Naked ★★★★★

Naked is the perfect specimen of a film where the sum equals the parts. That may sound easy to do, but I've never seen a film do it better than this one does. When I say that, I don't mean that it's exactly as good as the camera work, the script, the acting, directing and so forth lead to. I mean that every aspect of this film perfectly reflects the character and the world he sees.

The camera work is fairly straightforward and stays pretty much out of the way. It's involved enough to create the sense of motion in the dialogue or pacing of the mind of the character but without ever being distracting. Thewlis, for his part, plays one of those terribly difficult roles where he must carry the entire film on his shoulders. Because this is as much a character study as anything else, there is nothing else for the film to lean on if he gets flimsy or builds distance between himself and the character. Fortunately, he doesn't. He seems to travel so far into the character than you have to wonder a little about how difficult it was to crawl out of once the filming was over. In the end, you have a performance that deserves to be talked about in the upper echelons of what can be done with a performance, especially when the character/actor doesn't have any background color to fall back on.

The entire film is largely a portrait of a man who sees the world a certain way and everything about the way he lives becomes the inevitable result of the way he thinks. It's interesting to note that the character doesn't seem to make that connection, instead preferring to think that he sees the world as it is.

One could argue that no other film more perfectly illustrates Anais Nin's old gem that "we don't see things as they are, we see them as we are" and it would be hard to prove them wrong. Don't get me wrong, the way he thinks isn't the problem. He's clearly an intelligent character, but like everything else in his life, he takes everything to the beginning of something then turns it off and charges in a new direction. His total lack of commitment stretches into every aspect of him, even the way he thinks.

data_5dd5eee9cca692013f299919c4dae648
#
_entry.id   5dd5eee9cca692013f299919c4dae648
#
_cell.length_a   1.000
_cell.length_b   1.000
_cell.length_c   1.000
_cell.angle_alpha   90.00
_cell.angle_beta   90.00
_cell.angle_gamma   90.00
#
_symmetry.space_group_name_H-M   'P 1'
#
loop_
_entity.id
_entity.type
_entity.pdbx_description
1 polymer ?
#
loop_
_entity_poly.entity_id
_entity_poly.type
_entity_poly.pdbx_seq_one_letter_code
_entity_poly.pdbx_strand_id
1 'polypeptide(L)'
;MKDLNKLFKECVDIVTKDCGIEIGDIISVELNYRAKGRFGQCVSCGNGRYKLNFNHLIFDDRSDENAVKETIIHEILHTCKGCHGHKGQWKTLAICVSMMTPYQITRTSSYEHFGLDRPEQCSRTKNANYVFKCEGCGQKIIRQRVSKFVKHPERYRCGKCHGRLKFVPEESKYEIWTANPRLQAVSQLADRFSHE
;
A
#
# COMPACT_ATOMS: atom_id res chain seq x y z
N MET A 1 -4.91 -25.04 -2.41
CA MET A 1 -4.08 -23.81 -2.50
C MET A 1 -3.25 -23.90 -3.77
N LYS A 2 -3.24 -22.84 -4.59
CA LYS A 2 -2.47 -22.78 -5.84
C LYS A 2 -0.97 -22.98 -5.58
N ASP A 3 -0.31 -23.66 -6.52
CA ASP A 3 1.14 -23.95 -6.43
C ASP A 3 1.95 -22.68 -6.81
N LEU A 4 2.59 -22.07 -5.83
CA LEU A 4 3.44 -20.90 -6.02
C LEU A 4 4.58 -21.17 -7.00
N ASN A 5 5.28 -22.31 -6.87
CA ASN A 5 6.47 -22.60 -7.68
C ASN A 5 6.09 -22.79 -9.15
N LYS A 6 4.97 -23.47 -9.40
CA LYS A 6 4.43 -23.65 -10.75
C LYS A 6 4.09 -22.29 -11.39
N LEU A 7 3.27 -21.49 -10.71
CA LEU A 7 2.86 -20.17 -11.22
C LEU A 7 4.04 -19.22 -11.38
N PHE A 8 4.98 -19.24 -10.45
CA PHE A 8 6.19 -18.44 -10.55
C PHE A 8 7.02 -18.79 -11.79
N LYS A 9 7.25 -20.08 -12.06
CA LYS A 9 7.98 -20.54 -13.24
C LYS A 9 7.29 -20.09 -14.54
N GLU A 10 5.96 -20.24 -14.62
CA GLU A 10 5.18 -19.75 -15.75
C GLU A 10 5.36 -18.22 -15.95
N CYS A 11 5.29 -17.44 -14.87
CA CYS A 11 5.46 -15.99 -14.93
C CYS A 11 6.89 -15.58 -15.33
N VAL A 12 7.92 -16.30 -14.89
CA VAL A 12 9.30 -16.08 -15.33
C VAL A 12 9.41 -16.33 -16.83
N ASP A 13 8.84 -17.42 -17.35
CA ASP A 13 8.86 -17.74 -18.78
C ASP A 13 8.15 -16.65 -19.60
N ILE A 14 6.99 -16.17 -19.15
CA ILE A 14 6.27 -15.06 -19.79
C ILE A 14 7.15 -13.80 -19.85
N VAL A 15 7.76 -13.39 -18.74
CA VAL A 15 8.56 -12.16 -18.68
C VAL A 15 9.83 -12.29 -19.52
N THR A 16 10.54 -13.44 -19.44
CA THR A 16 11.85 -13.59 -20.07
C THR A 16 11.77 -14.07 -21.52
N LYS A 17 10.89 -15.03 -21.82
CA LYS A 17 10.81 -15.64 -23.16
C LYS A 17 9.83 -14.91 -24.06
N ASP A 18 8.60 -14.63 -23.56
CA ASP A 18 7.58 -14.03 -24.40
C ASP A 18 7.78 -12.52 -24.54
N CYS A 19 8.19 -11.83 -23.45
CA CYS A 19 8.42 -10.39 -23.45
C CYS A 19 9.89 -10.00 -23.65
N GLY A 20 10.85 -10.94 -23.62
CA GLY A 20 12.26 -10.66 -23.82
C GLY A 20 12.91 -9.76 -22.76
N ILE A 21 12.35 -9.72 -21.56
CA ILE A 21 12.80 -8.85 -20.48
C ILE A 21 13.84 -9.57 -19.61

The best example of this may be when he's talking to the security guard about the "present moment". We see him make a very basic but very profound insight into the experience of being alive, but he doesn't take it anywhere. It just becomes an errant thought that he lets float away without considering what it means. He becomes like a caveman who discovers he can make fire with flint and steel only to drop them both on the ground and wander off never giving them another thought. In the meantime, he cannot stop shivering from the cold. But Johnny, like the hypothetical caveman, never draws a connection between the two.

Johnny's world is dark and bleak but ultimately, it is that way because it's the world he's made for himself. He sputters from thought to thought and only grazes the surface of an idea in the same way that he approaches his relationships, where he's been and where he's going. He's utterly terrified of stillness.

He flips casually between careful insight (the beginnings of them) and the total absence of rationality the way most people change clothes. It's truly a thing to behold. To leap from considering what it means to be in the middle of everything, insignificant, and meaningless to spouting about Nostradamus and The Book of Revelation shows us a turn in mind from penetrating analysis to king of the tinfoil hats. He might as well be raving about the Mayan Calendar. And yet, it all feels fluid. You can really see how he makes these leaps, how, in some ways, we all do. He becomes a portrait of cognitive dissonance with every motion he makes toward insight.

To say that the film is thought-provoking is an understatement of huge proportions, but I can't quite tell if it's for the reasons the filmmaker intended. Is it thoughtful because Mike Leigh was writing and directing a character with these aims or is it in spite of the character he wrote? Are we dealing with accidental profundity or a genuine brand of meta-filmmaking that requires several steps back to fully grasp?

I'm not sure the difference matters. What you end up with is a dark little think-piece on who and why people are who they are with some wonderful philosophical questions that are set out to dangle from the clothesline.

A criminally under-seen classic.

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